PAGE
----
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React Basics: useContext Hook

Use case: You have pieces of data that need to be shared globally amongst components (or, not even quite globally, just shared in different places in your application). Props drilling, for what it is... nah. Redux? Well, maybe but what an expensive solution if your application just doesn't need that kind of horsepower.... The useContext hook lets you share data among components as needed, it's easy to set up and from what I hear, it's rather performant. Word on the street is that Redux actually uses useContext hooks internally, but that's just a vicious rumor....


Simple, straightforward page layout that displays a header and a button. Nothing special, except they're different components.

import React from 'react';
import TopNavbar from './components/Navbar';
import Footer from './components/Footer';
import ThemeContextProvider from './contexts/ThemeContext';
import ThemeToggle from './components/ThemeToggle';

function App() {
  return (
    <div className="home-page-anchor-div">
        <Container fluid={true}>
          <TopNavbar />
          <Container className="home-page-toast p-6">
              some content here....
          <ThemeToggle />
        </Container >
        <Footer />
    </div >

export default App;


While I won't yet refer to this file as "the store" this IS the file where the data lives that needs to be shared and/or displayed in multiple components. NOTE: The typical convention for this file is to name it with your subject matter in mind; this file decorates our theme hence "themeContext". If you need a bunch of data about pizza then you might use "pizzaContext" for the name.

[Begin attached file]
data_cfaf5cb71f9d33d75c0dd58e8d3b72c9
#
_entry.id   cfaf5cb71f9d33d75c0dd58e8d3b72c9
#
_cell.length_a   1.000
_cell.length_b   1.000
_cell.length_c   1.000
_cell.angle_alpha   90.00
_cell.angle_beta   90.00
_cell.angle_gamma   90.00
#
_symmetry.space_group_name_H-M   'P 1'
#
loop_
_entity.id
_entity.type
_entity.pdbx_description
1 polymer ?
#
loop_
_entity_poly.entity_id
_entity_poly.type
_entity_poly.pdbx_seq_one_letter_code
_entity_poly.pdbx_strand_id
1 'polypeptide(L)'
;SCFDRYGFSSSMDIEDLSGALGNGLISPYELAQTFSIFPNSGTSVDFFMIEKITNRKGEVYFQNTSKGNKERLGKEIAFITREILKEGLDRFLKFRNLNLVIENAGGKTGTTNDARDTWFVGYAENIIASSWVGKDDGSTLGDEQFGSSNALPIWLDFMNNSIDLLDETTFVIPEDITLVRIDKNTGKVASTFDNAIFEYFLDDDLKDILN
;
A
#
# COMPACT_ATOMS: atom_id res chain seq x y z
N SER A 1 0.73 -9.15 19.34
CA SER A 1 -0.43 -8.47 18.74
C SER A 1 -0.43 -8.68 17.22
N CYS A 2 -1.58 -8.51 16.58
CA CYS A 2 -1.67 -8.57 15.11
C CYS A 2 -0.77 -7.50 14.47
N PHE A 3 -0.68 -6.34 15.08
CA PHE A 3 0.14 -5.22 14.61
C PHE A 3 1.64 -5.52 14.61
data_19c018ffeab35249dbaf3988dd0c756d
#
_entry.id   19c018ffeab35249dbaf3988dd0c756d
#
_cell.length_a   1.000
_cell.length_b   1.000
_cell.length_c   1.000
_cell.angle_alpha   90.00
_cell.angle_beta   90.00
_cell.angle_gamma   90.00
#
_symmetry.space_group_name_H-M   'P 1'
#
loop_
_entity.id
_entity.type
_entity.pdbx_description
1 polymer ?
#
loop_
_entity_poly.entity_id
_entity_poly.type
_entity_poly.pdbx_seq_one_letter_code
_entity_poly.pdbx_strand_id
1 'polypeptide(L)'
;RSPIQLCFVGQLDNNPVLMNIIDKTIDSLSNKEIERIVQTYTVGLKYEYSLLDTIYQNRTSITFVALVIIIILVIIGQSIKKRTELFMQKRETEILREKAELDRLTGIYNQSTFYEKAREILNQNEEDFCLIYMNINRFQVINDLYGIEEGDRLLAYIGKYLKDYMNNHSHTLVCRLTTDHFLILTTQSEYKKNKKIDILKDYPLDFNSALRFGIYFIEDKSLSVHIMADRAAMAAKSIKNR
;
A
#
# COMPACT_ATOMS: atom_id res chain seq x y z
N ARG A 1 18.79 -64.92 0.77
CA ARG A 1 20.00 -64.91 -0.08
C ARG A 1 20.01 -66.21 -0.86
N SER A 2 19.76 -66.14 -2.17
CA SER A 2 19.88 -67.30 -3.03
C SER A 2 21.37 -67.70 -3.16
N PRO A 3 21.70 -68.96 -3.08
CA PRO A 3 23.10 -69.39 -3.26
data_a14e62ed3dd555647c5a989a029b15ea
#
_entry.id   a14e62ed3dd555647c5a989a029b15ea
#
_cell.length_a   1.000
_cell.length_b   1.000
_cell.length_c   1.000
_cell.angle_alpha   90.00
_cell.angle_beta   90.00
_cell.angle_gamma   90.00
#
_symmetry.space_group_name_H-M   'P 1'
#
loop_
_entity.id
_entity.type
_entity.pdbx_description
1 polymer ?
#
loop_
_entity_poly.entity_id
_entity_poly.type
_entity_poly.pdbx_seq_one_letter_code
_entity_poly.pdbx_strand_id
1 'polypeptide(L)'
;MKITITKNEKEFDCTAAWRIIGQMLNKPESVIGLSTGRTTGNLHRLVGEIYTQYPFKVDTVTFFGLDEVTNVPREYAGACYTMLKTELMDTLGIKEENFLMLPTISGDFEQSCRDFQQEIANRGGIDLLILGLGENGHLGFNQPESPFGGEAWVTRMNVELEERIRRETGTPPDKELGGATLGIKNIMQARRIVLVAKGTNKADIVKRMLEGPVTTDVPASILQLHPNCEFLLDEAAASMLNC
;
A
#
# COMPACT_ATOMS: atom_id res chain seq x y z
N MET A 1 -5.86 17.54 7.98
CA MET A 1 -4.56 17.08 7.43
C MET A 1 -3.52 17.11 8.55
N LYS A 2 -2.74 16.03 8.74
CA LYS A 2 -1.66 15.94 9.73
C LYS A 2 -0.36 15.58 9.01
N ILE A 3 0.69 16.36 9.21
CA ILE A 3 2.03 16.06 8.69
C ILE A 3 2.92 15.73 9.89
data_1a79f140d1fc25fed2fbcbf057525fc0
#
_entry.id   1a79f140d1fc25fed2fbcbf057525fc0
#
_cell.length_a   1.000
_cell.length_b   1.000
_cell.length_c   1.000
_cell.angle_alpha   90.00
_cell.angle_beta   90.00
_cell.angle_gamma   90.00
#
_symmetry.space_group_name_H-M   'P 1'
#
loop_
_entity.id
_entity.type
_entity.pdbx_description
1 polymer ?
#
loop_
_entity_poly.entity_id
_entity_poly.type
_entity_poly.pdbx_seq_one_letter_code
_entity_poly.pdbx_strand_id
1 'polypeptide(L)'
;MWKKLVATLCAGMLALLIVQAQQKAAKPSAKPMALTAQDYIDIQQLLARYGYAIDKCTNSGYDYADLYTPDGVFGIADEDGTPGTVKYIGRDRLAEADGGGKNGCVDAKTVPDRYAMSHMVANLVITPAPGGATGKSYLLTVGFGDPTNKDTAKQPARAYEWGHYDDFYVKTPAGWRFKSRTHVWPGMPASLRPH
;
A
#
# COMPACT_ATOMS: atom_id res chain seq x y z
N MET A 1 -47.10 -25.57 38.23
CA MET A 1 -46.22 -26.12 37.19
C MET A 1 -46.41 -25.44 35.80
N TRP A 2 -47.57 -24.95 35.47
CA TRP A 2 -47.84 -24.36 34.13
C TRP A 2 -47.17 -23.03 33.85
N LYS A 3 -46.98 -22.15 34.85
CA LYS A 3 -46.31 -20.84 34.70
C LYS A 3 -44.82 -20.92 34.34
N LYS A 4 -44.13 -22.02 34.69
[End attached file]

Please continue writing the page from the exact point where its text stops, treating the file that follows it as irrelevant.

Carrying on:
import React, 
{ createContext, Component, useState } from 'react';

export const ThemeContext = createContext();

class ThemeContextProvider extends Component {
    state = {
        isLightTheme: true,
        {syntax: 'black', ui: '#ddd', bg: '#61dafb'},
        {syntax: 'white', ui: '#333', bg: 'teal'}
    toggleTheme = () => {
    this.setState({ isLightTheme: 
    !this.state.isLightTheme });
    render() {
        return (
            value={{ ...this.state, 
            toggleTheme: this.toggleTheme }}>

export default ThemeContextProvider;


I isolated the button (that changes the UI color theme) by itself. The actual toggleTheme method (called during onClick() lives in ThemeContext.js)

import React, { useContext } from 'react';
import { ThemeContext } 
from '../contexts/ThemeContext';

function ThemeToggle() {
    const contextType = 
    const { toggleTheme } = contextType;
    return (
        <button onClick={toggleTheme}>
            Toggle Theme

export default ThemeToggle


...standard, regulation navbar kinda' stuff, but I'm using React's context to determine the theme to show. (Note the inline style calls....)

import React, { useContext } from 'react';
import { Container, Navbar, NavbarBrand, 
Nav, NavItem, NavLink } from 'reactstrap';
import { ThemeContext } from '../contexts/ThemeContext';

function TopNavbar() {
    //declare contextType from the imported ThemeContext 
    //file to make the values in state available via context
    const contextType = useContext(ThemeContext);
    //destructure values from contextType
    const { isLightTheme, light, dark } = contextType;
    const theme = isLightTheme ? light : dark;
    return (
        <Navbar color="faded" light expand="md" 
        {{ background:, color: theme.syntax }}>
                href="/" style=
                {{ color: theme.syntax }}>
                className="ml-auto" navbar>
                    className="d-flex align-items-center">
                        {{ color: theme.syntax }}>
                        Nav stuff
                    className="d-flex align-items-center">
                        style={{ color: theme.syntax }}>

export default TopNavbar;